How Religious was Beethoven?

Ludwig van Beethoven.

Ludwig van Beethoven lives in our hearts through his immortal musical creations. (Image: via Public Domain)

Ludwig van Beethoven lives in our hearts through his immortal musical creations. Still, to better know the musical genius, many have studied his life seeking answers to their questions. However, one question remains unanswered — to what extent was he inspired by religion and, in particular, Catholicism?

A devoted Catholic or deist?

The baptism records of Beethoven revealed that he belonged to a German Catholic family originally from Flanders in Belgium. However, there are strong assertions that he was a deist. Deists insisted that religious truth should be subject to the authority of human reason rather than divine revelation. He believed that observation and reason of the natural world are more than sufficient for establishing the existence of a Supreme Being. 

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It is the same man who penned two masses — Mass in C (1807) and Missa Solemnis (1824), along with an oratorio Christ on the Mount of Olives (1803). It is also interesting to note that six songs composed by Beethoven were set to poems by Christian Gellert, a German moral philosopher. This truly depicts the piety of the composer. 

Inside a Catholic church in Normandy, France.
No one can claim that Beethoven ever attended church services. (Image: via Pixabay)

Reading for evidence

Although much of the 1840 account of Beethoven’s life by his former secretary, Anton Schindler, has been disputed, certain passages ring true. Noting that his employer was “brought up in the Catholic religion,” Schindler adds the comment: “It was one of [Beethoven’s] peculiarities that he never spoke on religious topics or concerning the dogmas of the various Christian churches in order to give his opinion about them…”

Alexander Thayer, the American author of the first scholarly biography on him, noted that readers who dissent from Schindler’s view because Beethoven wrote religious works might consider whether the “words of the Mass were simply a text on which he could lavish all the resources of his art in the expression of his religious feelings.”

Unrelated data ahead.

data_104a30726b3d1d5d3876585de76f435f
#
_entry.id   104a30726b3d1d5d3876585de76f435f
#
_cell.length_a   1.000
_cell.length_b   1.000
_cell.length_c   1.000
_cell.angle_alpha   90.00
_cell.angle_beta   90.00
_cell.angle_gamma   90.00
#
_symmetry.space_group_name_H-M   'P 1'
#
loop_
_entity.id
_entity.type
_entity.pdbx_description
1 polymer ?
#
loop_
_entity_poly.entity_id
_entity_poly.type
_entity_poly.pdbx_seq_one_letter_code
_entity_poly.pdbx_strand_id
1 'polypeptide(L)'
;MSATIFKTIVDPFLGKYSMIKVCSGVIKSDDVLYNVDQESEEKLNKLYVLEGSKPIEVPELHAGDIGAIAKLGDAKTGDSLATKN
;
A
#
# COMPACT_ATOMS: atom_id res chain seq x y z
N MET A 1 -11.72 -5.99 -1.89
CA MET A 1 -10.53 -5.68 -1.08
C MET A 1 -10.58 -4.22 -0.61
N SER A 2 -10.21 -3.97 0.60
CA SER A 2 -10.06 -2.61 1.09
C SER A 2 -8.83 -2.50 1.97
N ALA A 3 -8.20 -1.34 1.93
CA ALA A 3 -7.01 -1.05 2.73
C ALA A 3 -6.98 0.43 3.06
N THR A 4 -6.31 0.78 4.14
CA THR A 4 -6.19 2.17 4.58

Still, Beethoven was acutely interested in the perfection of prosody — the patterns of rhythm and sound used in poetry — which he found in Psalms and hymns of the Catholic church, and he displayed a fascination with the texts of the Mass.

Some musicologists and authors wanted to create a positive picture of Beethoven as a devout Catholic. They opined that he wanted Karl, his nephew, to get a traditional Catholic education. Many eminent people shared religious ideas with him, including Johann Michael Sailer, the Bavarian Catholic theologian, a prominent figure in German Catholic Enlightenment.

While Catholicism surrounded and influenced him, what were his inner beliefs and inspirations? We can only refer to his musical compositions to perhaps find some answers regarding his faith. 

The enigma that was Beethoven

Beethoven’s only oratorio composed was Christ on the Mount of Olives. But musicologist Paul Henry Lang opined that this was not an oratorio, but rather an opera. He felt that Beethoven’s Jesus is a tenor, a seraph or an angel is a soprano, and Saint Peter is a bass. Lang believed that Christ on the Mount of Olives was a highly dramatic and energetic opera and not any lofty sacred music. 

Mass in C was modeled on Haydn’s Masses. Unlike many of his middle-period works, it does not expand the conventions of the form or reveal any of the Herculean strength that Beethoven was already displaying in his symphonies.

Missa Solemnis was Beethoven’s only serious attempt at a religious work, yet it is more a concert piece than a mass. The violin soaring above the orchestra in the ‘Benedictus’ was seen as an attempt to portray the Holy Spirit in music, and the censor banned it! On the manuscript, Beethoven wrote ‘Von Herzen — Möge es wieder — Zu Herzen gehn!’ (‘From the heart — may it return to the heart!).

Beethoven's Missa Solemnis.
Missa Solemnis was Beethoven’s only serious attempt at a religious work, yet it is more a concert piece than a mass. (Image: via Amazon)

While Beethoven seemed to have an aversion to Catholicism, his faith was steadfast and he carried it with him wherever he went. This faith would fuel his creativity and led the esteemed composer to write music that is enjoyed by the world today.

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